The Florida Panthers Stanley Cup Playoffs journey reaches its final chapters
This Florida Panthers season was a journey begging to be written, dating all the way back to the summer of 2022.
If we were to break the season down like a book, Chapter one began in June.
Panthers General Manager Bill Zito made the call to bring in Paul Maurice for interim head coach Andrew Brunette. Replacing the coach who just won the Presidents’ Trophy for someone who had resigned from their previous head coaching job the season prior was met with many questions from the hockey world. Nonetheless, this was the first domino to fall.
The second chapter would come a month later — with an even more jaw dropping move from Zito. After a disappointing end to what looked to be a Stanley Cup potential season , Zito sent shock waves through the hockey world — trading fan favorite Jonathan Huberdeau and MacKenzie Weegar to Calgary for then 24-year-old Matthew Tkachuk.
The Panthers entered 2022-2023 with a new coach, a new star player and many big departures from the Presidents’ Trophy winning team of the previous season.
If we were to skip ahead in this story, the chapters that take up most of the ‘rising action’ were ones that had many questioning the future of this team.
For months, the Panthers were teetering between wins and losses — with no continued streak of success to be found. November to late January was a rough stretch for the team, one which made it seem like their playoff chances were in the mud.
The team faced plenty of adversity through their mediocre spell towards the middle of the season. They ran into depleted lineups; not able to play their full team together for months because of injuries or illnesses. They had an extremely grueling January schedule — playing nine road games across all of North America.
Results weren’t favorable, and the criticism was loud.
If you just got started following the Panthers as this playoff run began, you may be surprised to know that a good portion of the fan base were calling for Paul Maurice’s head just a few months prior. That discourse seems like ages ago as he is now just one win away from tying Doug MacLean for most playoff wins by a coach in Florida Panthers history, but more importantly — four wins away from the Stanley Cup.
Through the “dark” months of this journey, there were sprinkles of brightness that would eventually become major factors in the future success of the season.
Players thriving amidst the calamity included Brandon Montour, who was bumped up the lineup after the offseason trade of MacKenzie Weegar. More minutes and bigger opportunities from the new coaching staff saw Montour set franchise records, including points by a defenseman in a single season.
Carter Verhaeghe would be another bright spot in Florida’s imperfect regular season. The 27-year-old would become the second Panther player ever to score 40 goals in a season, something that had not been done since Pavel Bure did it twice in the early 2000s.
If goaltender Alex Lyon didn’t come into the lineup at the end of March and win six straight games with the regular season winding down, Florida would not have made this magical run to the Stanley Cup Final. They wouldn’t have made the playoffs.
There’s been many great stories that have been carved out of this season, with even more being written this postseason.
Matthew Tkachuk wouldn’t get a chapter in this book — he’d get his own arc. The new man in town, or should we say superstar, was consistently the most important player for the Panthers this season. When the team was losing, Tkachuk was performing. When the team was winning, Tkachuk certainly was a factor.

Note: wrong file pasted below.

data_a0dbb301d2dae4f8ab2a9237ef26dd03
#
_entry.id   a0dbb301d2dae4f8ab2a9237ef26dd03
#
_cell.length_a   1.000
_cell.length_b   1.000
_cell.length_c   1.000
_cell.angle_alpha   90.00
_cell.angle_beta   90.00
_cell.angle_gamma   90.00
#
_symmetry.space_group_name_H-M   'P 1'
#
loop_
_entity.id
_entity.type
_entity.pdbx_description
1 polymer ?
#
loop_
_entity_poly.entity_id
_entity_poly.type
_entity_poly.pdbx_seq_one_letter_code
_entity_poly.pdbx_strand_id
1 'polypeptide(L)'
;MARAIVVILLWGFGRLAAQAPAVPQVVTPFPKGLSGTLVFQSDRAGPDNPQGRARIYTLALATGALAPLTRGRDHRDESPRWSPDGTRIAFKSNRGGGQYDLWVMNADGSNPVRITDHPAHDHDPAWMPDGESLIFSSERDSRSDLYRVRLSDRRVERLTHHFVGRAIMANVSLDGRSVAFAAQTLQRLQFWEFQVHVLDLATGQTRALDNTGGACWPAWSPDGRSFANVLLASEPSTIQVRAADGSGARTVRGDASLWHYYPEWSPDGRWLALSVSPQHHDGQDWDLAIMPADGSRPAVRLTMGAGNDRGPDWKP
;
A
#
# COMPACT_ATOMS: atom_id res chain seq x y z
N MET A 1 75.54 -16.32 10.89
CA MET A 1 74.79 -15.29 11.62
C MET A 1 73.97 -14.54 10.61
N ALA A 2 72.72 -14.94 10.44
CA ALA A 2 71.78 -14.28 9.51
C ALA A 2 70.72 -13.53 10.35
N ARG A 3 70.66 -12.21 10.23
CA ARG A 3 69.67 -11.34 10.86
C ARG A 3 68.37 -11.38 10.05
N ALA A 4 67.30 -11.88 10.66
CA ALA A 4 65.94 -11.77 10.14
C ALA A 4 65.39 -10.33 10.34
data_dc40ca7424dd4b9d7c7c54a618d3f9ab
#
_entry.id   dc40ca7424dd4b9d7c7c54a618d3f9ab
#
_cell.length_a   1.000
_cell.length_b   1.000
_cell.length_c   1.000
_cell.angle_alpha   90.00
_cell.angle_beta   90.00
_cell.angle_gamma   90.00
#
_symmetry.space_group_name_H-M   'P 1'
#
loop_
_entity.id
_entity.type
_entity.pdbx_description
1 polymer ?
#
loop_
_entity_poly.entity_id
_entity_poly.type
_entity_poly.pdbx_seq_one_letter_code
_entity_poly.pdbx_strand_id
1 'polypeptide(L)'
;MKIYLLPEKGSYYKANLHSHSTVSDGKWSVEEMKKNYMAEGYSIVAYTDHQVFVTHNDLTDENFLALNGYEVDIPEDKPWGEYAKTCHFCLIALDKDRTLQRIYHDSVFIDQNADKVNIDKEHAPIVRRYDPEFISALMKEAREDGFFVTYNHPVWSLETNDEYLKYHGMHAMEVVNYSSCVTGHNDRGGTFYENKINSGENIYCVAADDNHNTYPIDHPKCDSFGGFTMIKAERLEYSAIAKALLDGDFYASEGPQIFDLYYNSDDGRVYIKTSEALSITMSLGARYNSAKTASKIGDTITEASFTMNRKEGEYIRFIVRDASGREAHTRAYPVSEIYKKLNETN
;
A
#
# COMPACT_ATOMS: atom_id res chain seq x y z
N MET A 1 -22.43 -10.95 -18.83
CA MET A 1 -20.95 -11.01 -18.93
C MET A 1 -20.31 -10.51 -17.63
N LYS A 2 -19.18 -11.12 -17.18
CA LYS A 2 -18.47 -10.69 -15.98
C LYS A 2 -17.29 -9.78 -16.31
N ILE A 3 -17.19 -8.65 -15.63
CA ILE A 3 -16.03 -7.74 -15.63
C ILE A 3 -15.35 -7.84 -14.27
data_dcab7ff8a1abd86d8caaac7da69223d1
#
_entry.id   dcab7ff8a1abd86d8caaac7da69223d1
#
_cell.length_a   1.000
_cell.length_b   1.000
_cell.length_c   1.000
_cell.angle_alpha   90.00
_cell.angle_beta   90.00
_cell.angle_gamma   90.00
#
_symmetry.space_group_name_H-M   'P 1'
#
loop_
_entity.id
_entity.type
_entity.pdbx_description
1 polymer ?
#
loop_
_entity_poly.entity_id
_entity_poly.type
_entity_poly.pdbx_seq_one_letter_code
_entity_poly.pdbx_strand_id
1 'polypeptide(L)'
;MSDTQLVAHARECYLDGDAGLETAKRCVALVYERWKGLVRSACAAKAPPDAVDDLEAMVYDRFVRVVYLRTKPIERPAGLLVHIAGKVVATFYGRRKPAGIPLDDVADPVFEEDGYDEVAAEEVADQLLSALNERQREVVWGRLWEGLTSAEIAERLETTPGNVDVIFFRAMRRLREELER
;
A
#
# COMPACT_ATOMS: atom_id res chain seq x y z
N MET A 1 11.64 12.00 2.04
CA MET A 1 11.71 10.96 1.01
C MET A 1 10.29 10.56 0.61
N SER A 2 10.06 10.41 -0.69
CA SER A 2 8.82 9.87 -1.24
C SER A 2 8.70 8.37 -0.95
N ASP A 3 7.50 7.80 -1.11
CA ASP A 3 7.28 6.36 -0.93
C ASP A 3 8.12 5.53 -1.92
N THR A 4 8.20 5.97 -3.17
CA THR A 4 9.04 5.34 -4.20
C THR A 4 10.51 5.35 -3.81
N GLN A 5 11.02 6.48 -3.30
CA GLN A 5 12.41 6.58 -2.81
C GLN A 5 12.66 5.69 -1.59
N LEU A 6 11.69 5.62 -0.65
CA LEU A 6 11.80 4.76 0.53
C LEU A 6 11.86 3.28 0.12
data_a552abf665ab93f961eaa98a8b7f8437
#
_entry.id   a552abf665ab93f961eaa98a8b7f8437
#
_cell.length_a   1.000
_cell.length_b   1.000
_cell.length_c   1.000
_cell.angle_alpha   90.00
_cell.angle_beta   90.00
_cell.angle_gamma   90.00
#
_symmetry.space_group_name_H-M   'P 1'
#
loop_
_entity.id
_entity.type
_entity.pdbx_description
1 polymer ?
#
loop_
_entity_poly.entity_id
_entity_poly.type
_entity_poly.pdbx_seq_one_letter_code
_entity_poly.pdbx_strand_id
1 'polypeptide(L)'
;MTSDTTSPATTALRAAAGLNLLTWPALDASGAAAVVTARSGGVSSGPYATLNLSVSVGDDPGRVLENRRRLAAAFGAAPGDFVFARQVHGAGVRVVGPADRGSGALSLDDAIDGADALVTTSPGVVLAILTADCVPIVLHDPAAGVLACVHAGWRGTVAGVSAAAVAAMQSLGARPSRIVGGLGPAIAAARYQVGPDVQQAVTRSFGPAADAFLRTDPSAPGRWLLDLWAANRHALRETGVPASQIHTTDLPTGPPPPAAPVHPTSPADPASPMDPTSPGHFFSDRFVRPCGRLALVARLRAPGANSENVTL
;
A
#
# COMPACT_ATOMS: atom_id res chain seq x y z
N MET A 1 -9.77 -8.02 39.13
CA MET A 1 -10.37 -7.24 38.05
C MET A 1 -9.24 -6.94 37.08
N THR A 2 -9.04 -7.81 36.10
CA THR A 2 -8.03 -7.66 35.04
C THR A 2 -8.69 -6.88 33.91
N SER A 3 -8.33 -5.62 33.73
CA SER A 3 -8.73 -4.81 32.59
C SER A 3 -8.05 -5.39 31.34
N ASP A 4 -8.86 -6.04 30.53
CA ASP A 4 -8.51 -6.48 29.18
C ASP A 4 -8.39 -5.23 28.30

When the postseason began, Tkachuk’s stardom reached new heights. His game winning OT goal against Boston in Game 5 kept the Panthers dream alive. A month later in the Eastern Conference Final he managed to one up that historic goal… three times.
“He’s unbelievable,” Panthers captain Sasha Barkov said about Tkachuk after they won the Eastern Conference Final. “It’s been eye opening how great of a person he is and how he breathes hockey… it’s unreal.”
As we reach the climax of this story, the one who is sitting atop the throne has to be Panthers goalie Sergei Bobrovsky.
Bobrovsky, or ‘Bobrovka’, as TNT analyst Charles Barkey referred to him as, was monumental in every series this run.
In the Boston series, he won three consecutive games facing elimination. Against Toronto, he shutdown the Leafs’ elite forwards for most of the series. And as the Carolina storm surged toward his net, he backstopped the Panthers to a sweep.
“He’s our backbone, he’s our best player,” Verhaeghe said earlier this week about Bobrovsky.
Following their Eastern Conference Final win, Paul Maurice gave his team a heartfelt speech, which was posted to the NHL social media accounts. The speech was what you’d expect of Maurice — somewhat poetic, and motivational in simple words.
“We are going to go now into, for all of us, the greatest time in our lives. It’s a lifetime of work to get to this, and there’s something so much more important,” said Maurice. “It’s actually not the trophy, it’s the time we’re going to spend together.”
The early doubts from this story were answered as the playoffs ensued. Whether that was the Paul Maurice hire, the Matthew Tkachuk trade or the endless discourse surrounding Sergei Bobrovsky — none of those are being debated anymore.
Now the Panthers are preparing to write the final pages of this story — one which they hope to have a happy ending.
This last stretch is what the players have worked their entire lives for. Getting the chance to play for the greatest trophy in team sports — the Stanley Cup. “It’s something you dream of since you started to play hockey.” Anton Lundell said.
12 wins down, four more to go. If the Panthers can place the final puck on their Stanley Cup journey board — they’ll be champions of the hockey world.